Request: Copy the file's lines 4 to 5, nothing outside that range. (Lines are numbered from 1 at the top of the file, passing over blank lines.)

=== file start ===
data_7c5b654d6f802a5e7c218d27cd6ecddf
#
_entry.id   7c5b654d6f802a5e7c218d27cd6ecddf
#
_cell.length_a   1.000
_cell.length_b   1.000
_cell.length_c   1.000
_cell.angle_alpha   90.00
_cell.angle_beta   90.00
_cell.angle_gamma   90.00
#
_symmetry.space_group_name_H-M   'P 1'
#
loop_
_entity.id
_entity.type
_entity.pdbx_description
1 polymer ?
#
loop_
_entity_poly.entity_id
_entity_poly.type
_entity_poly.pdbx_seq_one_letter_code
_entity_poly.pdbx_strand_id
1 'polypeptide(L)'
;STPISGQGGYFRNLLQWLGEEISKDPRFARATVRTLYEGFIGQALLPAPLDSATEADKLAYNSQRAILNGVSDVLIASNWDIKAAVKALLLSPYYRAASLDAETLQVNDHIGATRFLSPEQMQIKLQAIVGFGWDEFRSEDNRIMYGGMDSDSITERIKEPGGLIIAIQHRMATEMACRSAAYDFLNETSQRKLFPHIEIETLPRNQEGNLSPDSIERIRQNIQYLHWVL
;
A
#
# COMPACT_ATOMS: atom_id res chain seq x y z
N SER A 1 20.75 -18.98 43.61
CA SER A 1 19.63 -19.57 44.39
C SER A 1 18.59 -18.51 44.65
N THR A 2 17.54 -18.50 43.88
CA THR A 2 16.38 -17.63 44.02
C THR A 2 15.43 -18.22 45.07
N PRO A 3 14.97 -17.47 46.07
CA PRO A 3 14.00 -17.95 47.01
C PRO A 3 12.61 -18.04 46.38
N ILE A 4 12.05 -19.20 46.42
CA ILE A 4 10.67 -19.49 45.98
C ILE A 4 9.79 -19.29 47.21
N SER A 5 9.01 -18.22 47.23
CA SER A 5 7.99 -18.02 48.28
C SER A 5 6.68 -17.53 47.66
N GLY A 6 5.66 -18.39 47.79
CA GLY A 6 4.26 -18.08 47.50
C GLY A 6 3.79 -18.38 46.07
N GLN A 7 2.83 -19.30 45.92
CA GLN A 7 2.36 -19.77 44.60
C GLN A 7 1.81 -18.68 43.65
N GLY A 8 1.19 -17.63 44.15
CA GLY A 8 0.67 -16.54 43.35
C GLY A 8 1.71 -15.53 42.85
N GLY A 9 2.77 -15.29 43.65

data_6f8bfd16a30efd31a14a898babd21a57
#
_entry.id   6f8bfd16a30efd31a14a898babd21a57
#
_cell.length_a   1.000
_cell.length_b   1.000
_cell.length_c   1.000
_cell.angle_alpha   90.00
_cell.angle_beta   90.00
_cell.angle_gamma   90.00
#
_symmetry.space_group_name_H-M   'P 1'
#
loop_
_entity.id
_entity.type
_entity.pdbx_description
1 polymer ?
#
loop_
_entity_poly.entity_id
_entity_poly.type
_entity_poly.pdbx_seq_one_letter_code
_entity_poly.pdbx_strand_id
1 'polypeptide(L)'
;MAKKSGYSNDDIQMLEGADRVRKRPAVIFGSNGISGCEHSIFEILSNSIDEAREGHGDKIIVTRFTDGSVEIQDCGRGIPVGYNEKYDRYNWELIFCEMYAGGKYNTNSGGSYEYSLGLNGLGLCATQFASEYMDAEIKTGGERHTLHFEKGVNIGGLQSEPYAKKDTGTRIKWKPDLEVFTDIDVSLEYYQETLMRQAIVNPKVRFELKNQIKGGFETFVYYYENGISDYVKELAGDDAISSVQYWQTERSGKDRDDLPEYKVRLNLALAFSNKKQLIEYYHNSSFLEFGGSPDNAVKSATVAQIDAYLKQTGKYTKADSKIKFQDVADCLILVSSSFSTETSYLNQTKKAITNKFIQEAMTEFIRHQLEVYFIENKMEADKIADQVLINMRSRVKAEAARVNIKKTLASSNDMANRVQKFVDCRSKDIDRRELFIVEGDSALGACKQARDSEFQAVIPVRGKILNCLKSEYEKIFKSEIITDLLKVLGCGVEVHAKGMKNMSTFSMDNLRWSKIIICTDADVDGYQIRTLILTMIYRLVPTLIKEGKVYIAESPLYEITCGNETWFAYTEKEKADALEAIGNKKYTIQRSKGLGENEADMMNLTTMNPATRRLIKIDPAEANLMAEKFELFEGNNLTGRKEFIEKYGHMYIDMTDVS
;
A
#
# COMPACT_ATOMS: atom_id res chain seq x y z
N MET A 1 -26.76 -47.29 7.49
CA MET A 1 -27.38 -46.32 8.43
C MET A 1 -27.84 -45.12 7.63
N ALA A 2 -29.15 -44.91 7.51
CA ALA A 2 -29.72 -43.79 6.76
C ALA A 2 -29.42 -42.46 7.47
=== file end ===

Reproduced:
#
_cell.length_a   1.000